Local business owners and staff working in Soho, Central London, are reporting a dramatic increase in public drug dealing and consumption, with dealers and users of heroin, crack cocaine and spice starting to create cause for concern.
Volteface spoke to bar staff working off Oxford Street, who detailed the rise in public drug related activity, which has increased to the point where deals are frequently taking place on the doorsteps of local business at all hours of the day.
Marcia, a local bartender, told Volteface that her bar had been provided with a specialised police contact number to call to report public drug dealing and consumption. Marcia admits that bar staff have become accustomed to calling this number on an almost daily basis, as drug users use bar toilets to inject themselves. Bar staff have to collect the empty glasses on the street outside the bar so users can’t use them to claim that they are paying customers and can thus not legally be kicked out of the bar. Such activities have left staff with the feeling that they have been tasked with managing social disturbances associated with the local drug market, in the absence of any sustained protective effort by the police.
“These days, I spend more time looking outside [at what the drug users are doing] then inside at the customers,” says Marcia. Staff at a neighbouring cafe echoed this sense of unease, describing numerous instances of spying used needles and syringes littered by the cafe steps. Marcia continues: “The police tell us not to worry because ‘it is safer having them [users and dealers] in Soho, rather than elsewhere.” Locals have interpreted this reply as a reference to the facelift undertaken to prepare the Stratford area for the London Olympic Games in 2012: the local cohort of homeless drug users being shepherded en masse to the Soho area.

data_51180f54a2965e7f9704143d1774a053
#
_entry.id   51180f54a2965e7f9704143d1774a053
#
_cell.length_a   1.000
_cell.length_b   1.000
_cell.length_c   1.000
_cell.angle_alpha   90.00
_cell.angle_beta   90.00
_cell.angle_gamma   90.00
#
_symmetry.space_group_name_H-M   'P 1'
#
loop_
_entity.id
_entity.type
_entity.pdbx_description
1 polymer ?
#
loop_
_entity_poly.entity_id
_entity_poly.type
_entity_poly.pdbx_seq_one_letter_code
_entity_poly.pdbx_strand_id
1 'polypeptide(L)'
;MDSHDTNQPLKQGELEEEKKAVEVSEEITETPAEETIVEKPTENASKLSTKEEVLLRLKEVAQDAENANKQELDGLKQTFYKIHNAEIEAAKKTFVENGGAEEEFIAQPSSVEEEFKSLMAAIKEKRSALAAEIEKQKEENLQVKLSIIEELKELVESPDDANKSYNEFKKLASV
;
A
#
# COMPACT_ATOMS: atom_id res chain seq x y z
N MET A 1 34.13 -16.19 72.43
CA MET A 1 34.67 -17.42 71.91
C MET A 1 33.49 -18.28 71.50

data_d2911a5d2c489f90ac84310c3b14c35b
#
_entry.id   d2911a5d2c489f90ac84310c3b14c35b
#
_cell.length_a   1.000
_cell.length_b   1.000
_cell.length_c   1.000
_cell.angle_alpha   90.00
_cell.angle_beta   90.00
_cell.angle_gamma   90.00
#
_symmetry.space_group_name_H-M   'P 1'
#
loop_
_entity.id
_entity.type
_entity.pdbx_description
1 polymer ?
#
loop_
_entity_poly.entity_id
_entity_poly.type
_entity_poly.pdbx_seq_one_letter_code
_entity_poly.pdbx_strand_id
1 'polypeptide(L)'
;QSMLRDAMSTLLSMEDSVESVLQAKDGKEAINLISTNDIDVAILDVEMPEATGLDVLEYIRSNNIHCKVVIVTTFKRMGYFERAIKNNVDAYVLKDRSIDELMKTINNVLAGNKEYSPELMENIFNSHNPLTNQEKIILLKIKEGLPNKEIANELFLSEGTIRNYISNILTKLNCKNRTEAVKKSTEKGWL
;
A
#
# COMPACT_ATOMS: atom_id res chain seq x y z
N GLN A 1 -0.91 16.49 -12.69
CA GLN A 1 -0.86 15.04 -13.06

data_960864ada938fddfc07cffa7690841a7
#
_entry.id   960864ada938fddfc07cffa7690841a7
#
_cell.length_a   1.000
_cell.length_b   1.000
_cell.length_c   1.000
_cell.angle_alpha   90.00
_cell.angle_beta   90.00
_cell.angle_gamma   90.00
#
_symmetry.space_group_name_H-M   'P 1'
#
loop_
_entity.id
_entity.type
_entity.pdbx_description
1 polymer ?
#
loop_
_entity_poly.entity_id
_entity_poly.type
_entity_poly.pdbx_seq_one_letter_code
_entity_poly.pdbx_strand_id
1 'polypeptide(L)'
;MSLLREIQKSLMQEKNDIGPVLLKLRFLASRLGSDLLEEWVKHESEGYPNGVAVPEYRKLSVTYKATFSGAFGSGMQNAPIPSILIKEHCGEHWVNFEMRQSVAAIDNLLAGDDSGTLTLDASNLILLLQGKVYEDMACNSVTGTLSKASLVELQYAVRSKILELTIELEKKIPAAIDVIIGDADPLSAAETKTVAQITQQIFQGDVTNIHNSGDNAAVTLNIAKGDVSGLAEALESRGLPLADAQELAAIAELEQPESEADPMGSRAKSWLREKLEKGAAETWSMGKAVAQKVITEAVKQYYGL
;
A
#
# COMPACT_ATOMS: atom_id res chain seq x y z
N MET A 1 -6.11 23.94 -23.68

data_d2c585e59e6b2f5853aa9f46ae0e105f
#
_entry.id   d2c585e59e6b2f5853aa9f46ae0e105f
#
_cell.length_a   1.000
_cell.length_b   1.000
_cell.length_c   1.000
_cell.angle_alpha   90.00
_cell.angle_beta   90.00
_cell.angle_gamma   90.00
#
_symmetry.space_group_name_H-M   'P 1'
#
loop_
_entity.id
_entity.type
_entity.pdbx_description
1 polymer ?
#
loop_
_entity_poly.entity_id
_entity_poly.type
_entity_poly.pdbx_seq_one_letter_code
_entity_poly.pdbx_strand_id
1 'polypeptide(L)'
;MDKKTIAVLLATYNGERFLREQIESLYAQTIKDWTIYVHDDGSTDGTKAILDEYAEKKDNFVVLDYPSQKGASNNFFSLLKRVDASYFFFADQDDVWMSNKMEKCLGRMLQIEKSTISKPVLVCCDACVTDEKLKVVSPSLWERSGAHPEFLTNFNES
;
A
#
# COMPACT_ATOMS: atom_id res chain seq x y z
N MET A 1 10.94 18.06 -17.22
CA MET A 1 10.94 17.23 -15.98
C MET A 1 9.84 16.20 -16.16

This detail immediately brings to mind events in the popular HBO crime series The Wire – which dramatises the interdependent nature of police, drug dealers and drug users in Baltimore. Of particular interest is the so-called ‘Hamsterdam’ sub-plot of season 3, which involves a police tactic to move the drug trade to a safe zone a la Amsterdam (mispronounced by local dealers and henceforth referred to as ‘Hamsterdam’) as a harm reduction measure. In his paper titled ‘No one wins. One side just loses more slowly’: The Wire and drug policy, Stephen Wakeman describes events as such:
The Wire presents an experiment in the reformation of drug policy at the ground level—‘Hamsterdam’ (a term coined by Baltimore’s young drug dealers upon being told that drugs are legal in ‘Amsterdam’). Yet in Hamsterdam (much like in Amsterdam!) drugs are not legal. Rather, providing certain rules are adhered to, the sale of heroin and crack cocaine is temporarily ignored by Baltimore’s police force. In specified locations a policy of non-enforcement was enacted, and measures were introduced with a view to facilitating the market’s self-regulation.
Yet, while these ‘free zones’ function, crime and anti-social behaviour fall at unprecedented levels, the violence associated with the drug trade is significantly reduced and aid workers are able to reach scores of previously hidden/hard to reach populations. What Hamsterdam does—albeit temporarily— is effectively reduce some of the many harms that this particular drug market engenders.
If the Soho area has become something of a ‘Hamsterdam’ in London then its successes are hard to spot, since the safety of all concerned – dealers, users, staff and the general public – is not necessarily assured. The bar staff’s dilemma over collecting glasses and keeping injecting drug users out of their toilets could be remedied quite simply with the establishment of safe drug consumption rooms, for example. All in all, Soho’s increasing issue with drug related disturbances is now not so much hidden in plain sight as it is simply, brazenly, making itself visible as a sort of cry for help from vulnerable drug users and citizens who are finding their lives becoming ever more chaotic in central London.
Some names in this article have been changed to preserve anonymity.
Calum Armstrong is Staff Writer and Editor at VolteFace. Tweets @vf_calum